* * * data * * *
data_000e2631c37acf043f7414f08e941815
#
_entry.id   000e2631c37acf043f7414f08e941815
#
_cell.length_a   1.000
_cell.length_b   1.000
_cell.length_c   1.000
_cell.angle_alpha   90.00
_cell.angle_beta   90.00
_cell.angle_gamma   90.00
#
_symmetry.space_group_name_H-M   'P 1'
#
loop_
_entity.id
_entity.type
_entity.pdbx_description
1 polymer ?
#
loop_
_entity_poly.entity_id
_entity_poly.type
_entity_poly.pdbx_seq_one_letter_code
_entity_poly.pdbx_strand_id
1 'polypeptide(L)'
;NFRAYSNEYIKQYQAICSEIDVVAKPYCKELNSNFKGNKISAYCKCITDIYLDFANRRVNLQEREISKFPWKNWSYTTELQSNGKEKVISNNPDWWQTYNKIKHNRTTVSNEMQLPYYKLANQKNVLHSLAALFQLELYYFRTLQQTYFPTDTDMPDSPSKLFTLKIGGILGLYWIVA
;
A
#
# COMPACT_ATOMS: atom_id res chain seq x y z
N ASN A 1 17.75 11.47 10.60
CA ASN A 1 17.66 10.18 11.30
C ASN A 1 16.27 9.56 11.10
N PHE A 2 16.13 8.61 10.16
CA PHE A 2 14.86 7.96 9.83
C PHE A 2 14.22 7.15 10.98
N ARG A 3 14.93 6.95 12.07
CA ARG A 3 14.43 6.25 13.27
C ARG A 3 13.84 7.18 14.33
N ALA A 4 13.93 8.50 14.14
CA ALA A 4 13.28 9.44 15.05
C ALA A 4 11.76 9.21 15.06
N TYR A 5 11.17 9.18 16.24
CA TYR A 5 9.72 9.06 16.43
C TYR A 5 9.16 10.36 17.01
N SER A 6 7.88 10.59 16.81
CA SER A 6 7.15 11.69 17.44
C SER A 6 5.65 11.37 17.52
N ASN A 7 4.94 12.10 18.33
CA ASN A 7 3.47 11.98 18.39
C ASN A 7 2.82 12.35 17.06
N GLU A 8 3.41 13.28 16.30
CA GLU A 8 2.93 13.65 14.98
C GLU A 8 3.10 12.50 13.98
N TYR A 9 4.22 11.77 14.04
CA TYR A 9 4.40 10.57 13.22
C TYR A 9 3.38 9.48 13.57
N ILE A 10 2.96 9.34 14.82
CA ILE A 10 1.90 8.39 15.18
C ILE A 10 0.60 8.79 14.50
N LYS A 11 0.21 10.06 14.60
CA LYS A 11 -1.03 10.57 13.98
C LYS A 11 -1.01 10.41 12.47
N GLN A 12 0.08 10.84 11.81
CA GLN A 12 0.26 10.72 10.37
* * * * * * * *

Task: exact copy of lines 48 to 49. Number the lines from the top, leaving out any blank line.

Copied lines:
C SER A 6 5.65 11.37 17.52
N ASN A 7 4.94 12.10 18.33